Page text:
There are a lot of people who think of it as sacrilege that this was Chuck Berry’s biggest hit. Which I understand, on one level. But, at least it’s fun. Compare and contrast with Eddie Cochran – another rock ‘n’ roller who, after genre-defining hits like ‘Summertime Blues’ and ‘C’mon Everybody’ reached #1 with the soppy ‘Three Steps to Heaven’. Plus, he was dead. Chuck Berry had decades of playing with his ding-a-ling to come after this (though, given some of the allegations made against him over the years that might not be the best way to phrase it). He died in 2017, aged ninety.

To conclude, then. This may be puerile, and silly. It may not be anywhere near as momentous a record as ‘Johnny B. Goode’, or ‘Rock ‘n’ Roll Music’, or ‘Maybelline’, or hundreds of Chuck Berry’s earlier hits. But I love it for what it is. Somehow, some way, ‘My Ding-A-Ling’ is every bit as rock ‘n’ roll as his classic hits.

Follow along with my #1s Blog playlist, here.


19 thoughts on “323. ‘My Ding-A-Ling’, by Chuck Berry

  1. LOL! I reviewed a Chuck Berry CD and that was the first time I heard this song and I was like “WTF??” but I couldn’t stop laughing. I doubt they’d have understood the innuendo in the 50’s, which is why this is a 70’s song. Then again in the 70’s The Brady Bunch kids would call each other a “ding-a-ling” when they were trying to call someone stupid. So I guess The Bradys were still living in a world of naiveté. 😀

  2. I’ve read many a bad review on this because the great Chuck Berry dare sing such a tongue-in-cheek song. I like it. It is fun. It makes me smile every time I hear it.

    Did you know that there is a National Ding-A-Ling Day?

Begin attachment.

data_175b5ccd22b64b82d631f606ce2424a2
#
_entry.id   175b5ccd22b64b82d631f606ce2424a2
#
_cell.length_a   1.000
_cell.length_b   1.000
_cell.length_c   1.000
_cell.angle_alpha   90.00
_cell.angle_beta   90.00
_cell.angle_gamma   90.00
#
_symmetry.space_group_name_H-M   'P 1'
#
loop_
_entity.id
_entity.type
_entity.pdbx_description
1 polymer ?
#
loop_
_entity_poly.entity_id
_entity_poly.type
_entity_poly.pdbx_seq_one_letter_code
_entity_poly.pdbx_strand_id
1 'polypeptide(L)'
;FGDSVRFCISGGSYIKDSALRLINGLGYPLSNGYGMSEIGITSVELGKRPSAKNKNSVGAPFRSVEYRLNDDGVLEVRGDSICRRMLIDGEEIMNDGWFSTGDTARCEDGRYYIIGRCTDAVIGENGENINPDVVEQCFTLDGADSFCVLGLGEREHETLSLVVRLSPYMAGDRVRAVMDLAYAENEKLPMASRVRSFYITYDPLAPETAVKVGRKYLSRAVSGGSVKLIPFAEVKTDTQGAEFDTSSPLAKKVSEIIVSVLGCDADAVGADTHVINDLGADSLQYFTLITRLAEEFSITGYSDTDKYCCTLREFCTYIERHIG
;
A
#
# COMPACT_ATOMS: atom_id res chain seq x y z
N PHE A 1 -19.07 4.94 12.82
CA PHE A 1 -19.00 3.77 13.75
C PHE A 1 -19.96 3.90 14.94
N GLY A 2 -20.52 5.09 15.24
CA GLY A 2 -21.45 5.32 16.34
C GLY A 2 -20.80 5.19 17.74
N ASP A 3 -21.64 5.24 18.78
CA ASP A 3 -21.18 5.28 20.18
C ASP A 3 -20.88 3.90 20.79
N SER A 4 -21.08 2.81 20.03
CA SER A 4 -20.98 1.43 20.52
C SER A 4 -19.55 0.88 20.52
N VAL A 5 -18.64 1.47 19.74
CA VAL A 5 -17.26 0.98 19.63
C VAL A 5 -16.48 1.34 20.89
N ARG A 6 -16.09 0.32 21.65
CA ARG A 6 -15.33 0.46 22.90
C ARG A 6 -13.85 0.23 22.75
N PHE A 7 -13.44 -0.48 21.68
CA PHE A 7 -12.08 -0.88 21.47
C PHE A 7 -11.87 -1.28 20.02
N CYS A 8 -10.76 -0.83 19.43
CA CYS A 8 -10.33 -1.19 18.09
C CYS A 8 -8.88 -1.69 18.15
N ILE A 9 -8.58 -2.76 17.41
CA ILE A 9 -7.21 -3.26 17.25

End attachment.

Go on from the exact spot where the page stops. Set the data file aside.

3. A couple of fun facts relating to this track:
    it was recorded in 1972 at the Locarno in Coventry – which was the same place where the Special A.K.A recorded “Too Much Too Young” seven years later – two live Number 1s at the same venue.
    Also Slade’s Noddy Holder was in the crowd for this show. If we assume that he was singing along, could this count as another number one that Noddy appeared on?

    • That rings a bell about Noddy Holder – I must have read that somewhere… I will forever count it as his 7th number one single. Did not know about the Specials, though. Fun fact!

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  5. I don’t mind him doing a corny song…it’s the fact that none of his great songs reach number 1…it makes no sense. Mary Whitehouse was something…she also wanted to ban Doctor Who because of some of the things Tom Baker did…I know she didn’t like Jagger and I think he debated her.

    • Oh yeah, Mick Jagger would have represented everything she hated. I think she gets away with being remembered as a sort of disapproving grandma type figure, but she actually held some pretty extreme views on morals, women, gay people … and songs about ding-a-lings. She discriminated indiscriminately!

  6. Rolf Harris made this acceptable on totp by drawing a series of cartoons clearly showing what a ding a ling was, ooh no missus dont….love the irony there when Rolfs ding a ling caused him problems later in life.

    Its a yoyo 🙂 I was 14, we all knew what it was about, and it was no worse than a Carry On innuendo or Benny Hill. It was amusing, no we teens werent all playing with our ding a lings in public due to Chuck Berry. More it got on our nerves after weeks of over exposure ooeerr missus like mostly novelty tracks they get more tired more quickly. And the follow up was much dirtier anyway and neither track was banned by the BBC – i happily recorded them both off the chart show. Now you want banned tracks ftom 1972? Big Six by Judge Dread, very naughty for the time, but nothing compared with the current UK number one. Should make interesting reading down the line WAP….:)

    • I like that it exists, more than I like listening to it. If I were to put on a Chuck ‘Best Of’ I’d probably skip ‘My Ding-a-Ling’, but I definitely never skip his filthy live version of ‘Reelin and Rockin’. I am disappointed to discover that it didn’t cause a mass ding-a-ling-off in the playground at break time, though… What on earth would Mrs Whitehouse have made of ‘WAP’, I wonder…? By the time I get to writing about it I’ll be an old codger so just for the record, in 2020, I think it is hilarious!